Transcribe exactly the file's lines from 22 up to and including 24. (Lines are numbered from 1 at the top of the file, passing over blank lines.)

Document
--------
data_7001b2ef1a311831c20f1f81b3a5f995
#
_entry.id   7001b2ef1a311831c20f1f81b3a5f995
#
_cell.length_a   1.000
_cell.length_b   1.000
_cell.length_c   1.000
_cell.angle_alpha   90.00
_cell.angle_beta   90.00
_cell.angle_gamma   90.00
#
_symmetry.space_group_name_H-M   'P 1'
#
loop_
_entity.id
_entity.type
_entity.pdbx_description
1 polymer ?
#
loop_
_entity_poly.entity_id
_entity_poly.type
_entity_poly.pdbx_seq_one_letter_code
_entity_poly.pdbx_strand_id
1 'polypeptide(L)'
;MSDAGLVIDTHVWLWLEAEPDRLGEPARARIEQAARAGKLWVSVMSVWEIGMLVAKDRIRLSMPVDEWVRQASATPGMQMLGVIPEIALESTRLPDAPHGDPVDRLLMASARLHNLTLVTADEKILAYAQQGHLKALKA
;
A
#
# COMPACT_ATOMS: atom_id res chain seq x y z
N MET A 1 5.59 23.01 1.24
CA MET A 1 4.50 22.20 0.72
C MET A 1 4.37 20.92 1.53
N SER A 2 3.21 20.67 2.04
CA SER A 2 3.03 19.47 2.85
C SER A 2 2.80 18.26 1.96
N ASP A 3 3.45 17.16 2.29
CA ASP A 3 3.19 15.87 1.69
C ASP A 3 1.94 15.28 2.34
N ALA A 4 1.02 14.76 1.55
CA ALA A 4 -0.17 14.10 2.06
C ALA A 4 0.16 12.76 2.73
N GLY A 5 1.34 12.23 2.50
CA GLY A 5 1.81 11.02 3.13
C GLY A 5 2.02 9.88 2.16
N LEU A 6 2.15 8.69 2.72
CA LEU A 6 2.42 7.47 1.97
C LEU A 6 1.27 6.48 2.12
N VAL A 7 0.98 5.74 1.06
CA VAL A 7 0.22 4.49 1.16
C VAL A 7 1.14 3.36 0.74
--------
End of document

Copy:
_entity_poly.type
_entity_poly.pdbx_seq_one_letter_code
_entity_poly.pdbx_strand_id